Nanomaterials are already used in a variety of products on the market including a range of clothes in Japan that have dispensed with dye because refracting nanomaterials provide the colours.
    A nanomaterial placed on the surface of the glass in the roof at St Pancras Station has been designed to keep it clean. It reacts with sunlight to break down dirt without the need for window cleaners to clamber up on the roof.
    Many sun creams contain titanium dioxide particles, a nanomaterial which has been in use for years. There are about 600 different products using nanomaterials around the world and around 1,500 have been patented.
    Professor Sir John Lawton, chairman of the commission, accepted that no evidence has yet been found to show damage has been caused to human health or the environment by nanomaterials.
    But he said that while the technology had the potential to offer many benefits to society

    http://www.timesonline.co.uk/tol/new...cle5149705.ece
    There is nothing special about "nanomaterials". Anything that is the order of 1-100 nanometers would count as nanomaterial. What is a nanometer? A nanometer is a millionth of a millimeter. While that seems to be very small, it is the range of sizes of most electronics. For example, CD or DVD, the silver discs that hold your data contain holes that are typically 100 nm deep by 500 nm in diameter. The wavelengths of light used to read CD or DVD are 400-700 nm in length. That is on the large end of nanoscale. On the small end of the nanoscale are molecules. A nanometer is 10^-9 m. An Ångström is 10^-10 m. A helium atom with its outer electron orbitals is about an Ångström in diameter. So, you are breathing in nanoparticles all the time. Smoke is nanomaterial, for example. Steam is nanomaterial. We should not fear nanomaterials any more than we should fear sitting around a campfire, walking around in a San Francisco fog, or drinking chicken soup. To be sure, you don't want to breath, drink, or eat too much nanomaterial and much depends on what is in it. Not all nanomaterials are dangerous and not all dangerous materials are nano in scale.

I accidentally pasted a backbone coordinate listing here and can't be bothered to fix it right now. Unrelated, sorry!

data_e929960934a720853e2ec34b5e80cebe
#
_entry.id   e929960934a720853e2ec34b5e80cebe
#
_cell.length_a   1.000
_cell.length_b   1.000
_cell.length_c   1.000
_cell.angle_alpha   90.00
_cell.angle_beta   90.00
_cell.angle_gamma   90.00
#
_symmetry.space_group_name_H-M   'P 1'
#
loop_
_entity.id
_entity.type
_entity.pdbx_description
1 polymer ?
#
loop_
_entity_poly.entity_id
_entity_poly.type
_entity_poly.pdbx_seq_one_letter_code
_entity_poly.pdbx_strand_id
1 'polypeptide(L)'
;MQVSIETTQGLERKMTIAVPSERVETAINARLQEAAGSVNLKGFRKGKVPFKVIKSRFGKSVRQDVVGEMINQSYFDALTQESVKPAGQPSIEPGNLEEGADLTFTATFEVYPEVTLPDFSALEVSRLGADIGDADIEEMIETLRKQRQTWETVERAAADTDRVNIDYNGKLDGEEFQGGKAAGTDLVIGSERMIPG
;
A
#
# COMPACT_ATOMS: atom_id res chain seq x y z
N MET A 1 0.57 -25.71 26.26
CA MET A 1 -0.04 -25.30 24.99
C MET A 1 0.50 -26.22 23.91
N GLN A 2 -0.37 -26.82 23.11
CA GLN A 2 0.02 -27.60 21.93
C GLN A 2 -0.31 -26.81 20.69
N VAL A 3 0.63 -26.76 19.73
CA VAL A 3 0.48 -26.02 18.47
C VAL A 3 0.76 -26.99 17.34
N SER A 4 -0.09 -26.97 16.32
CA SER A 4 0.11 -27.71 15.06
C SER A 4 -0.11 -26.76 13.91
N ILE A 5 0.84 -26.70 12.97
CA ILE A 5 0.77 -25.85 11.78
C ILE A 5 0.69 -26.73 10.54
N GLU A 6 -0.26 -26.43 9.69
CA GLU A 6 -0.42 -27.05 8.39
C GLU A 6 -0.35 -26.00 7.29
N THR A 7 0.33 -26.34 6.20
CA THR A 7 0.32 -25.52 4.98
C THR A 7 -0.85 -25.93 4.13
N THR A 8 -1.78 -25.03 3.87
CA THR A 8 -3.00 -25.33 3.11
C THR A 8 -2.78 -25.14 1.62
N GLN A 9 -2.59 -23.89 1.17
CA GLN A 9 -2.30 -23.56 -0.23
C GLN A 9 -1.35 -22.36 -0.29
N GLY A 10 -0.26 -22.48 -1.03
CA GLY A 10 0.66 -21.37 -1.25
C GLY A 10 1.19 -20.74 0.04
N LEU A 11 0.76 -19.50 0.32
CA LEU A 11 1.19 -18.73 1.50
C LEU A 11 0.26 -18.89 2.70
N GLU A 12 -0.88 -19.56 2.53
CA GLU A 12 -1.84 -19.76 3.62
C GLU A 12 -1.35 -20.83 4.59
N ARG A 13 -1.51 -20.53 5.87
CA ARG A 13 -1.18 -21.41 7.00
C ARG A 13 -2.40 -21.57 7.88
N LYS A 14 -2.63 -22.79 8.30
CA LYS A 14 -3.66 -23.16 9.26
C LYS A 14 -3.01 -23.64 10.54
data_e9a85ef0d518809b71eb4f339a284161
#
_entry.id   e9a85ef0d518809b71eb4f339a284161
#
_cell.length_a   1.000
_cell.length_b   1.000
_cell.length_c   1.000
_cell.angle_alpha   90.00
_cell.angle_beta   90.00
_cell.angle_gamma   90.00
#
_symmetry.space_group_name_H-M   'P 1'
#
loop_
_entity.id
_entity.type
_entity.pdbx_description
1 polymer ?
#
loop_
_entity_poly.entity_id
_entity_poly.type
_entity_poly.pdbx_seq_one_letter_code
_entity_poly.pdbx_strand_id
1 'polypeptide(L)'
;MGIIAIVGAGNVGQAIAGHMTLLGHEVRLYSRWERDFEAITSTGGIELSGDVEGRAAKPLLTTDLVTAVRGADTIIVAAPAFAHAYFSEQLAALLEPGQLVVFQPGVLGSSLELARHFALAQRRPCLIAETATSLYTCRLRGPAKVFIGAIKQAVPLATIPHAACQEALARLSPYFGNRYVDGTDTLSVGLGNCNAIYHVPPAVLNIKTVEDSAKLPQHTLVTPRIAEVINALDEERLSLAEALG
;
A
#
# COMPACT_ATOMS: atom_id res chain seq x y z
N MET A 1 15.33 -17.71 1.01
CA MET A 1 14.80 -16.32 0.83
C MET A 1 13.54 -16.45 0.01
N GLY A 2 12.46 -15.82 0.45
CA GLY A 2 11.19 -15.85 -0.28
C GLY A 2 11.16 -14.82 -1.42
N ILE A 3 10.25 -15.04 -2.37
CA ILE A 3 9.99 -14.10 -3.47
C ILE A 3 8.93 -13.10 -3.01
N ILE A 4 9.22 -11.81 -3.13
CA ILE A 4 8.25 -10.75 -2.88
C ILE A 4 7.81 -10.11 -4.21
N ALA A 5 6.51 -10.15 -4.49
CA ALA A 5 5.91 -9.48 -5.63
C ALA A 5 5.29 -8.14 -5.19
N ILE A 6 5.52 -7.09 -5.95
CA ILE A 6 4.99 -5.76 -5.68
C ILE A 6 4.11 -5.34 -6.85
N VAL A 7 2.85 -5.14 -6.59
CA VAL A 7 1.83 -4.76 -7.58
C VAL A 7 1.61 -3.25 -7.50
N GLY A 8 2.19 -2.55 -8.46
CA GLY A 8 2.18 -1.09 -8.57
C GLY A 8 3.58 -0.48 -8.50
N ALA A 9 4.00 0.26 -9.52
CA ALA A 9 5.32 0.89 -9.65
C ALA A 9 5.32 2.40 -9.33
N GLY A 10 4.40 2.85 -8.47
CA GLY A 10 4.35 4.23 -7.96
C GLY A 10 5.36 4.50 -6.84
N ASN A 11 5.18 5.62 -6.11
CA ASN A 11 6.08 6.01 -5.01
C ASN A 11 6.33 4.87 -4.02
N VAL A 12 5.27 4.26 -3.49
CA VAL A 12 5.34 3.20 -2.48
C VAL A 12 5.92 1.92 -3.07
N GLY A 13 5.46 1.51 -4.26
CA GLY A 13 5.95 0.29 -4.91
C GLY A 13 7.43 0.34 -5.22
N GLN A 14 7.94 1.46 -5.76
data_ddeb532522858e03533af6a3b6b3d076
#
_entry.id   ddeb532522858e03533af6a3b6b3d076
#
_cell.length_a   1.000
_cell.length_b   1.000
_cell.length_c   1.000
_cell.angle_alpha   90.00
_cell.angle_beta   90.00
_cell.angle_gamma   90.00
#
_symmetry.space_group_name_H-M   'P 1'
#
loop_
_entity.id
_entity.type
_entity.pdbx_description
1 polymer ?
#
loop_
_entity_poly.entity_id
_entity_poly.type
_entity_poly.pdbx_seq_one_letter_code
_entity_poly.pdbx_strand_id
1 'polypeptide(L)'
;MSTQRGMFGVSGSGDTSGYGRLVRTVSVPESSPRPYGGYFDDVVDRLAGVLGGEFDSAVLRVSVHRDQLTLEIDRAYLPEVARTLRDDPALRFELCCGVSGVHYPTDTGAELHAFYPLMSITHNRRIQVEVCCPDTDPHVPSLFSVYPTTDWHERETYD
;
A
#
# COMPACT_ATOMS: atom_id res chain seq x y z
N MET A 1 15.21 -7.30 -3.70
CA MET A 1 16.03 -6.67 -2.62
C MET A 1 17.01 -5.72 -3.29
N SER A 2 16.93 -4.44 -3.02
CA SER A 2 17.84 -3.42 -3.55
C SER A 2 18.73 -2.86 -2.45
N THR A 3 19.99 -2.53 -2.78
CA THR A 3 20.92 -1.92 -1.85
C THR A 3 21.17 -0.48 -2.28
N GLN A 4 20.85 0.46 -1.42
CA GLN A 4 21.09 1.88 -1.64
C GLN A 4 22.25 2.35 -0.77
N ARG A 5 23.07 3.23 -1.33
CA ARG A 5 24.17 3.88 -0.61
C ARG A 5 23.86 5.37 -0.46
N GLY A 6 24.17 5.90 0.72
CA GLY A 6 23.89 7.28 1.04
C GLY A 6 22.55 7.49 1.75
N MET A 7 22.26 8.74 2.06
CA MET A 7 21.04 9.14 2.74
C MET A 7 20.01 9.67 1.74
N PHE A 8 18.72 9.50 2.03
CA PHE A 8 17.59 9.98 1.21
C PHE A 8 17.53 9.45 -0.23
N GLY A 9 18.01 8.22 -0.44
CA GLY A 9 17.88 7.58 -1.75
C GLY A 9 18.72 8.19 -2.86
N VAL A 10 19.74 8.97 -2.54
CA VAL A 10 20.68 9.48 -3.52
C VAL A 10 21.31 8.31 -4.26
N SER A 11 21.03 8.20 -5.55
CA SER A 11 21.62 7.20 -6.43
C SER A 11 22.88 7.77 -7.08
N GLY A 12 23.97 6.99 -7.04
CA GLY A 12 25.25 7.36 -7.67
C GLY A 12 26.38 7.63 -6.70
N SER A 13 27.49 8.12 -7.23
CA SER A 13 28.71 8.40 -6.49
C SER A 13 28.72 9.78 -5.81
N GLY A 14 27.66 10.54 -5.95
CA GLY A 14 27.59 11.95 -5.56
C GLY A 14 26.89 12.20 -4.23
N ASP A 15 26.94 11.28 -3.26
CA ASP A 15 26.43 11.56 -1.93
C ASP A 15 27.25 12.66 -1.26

Wise.

  3. #3
    Senior Member rdf's Avatar
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    Quote Originally Posted by Wise Young View Post
    <snip>We should not fear nanomaterials any more than we should fear sitting around a campfire, walking around in a San Francisco fog, or drinking chicken soup. To be sure, you don't want to breath, drink, or eat too much nanomaterial and much depends on what is in it. Not all nanomaterials are dangerous and not all dangerous materials are nano in scale.

    Wise.
    I think the fear is of the unknown, and replication. If nanomaterials are created to for instance clean up oil spills or some similar function, and they're built to self-replicate until there are enough of them to eat all the oil, and the replication goes haywire and into overdirve along with an error in programming that makes them not eat only oil, but everything...well, goodbye Earth
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  4. #4
    And nano-sized black holes are also supposed to swallow the Earth over in Switzerland´s atom smasher. I´d be more worried about not cooking my chicken cutlets long enough.
    "So I have stayed as I am, without regret, seperated from the normal human condition." Guy Sajer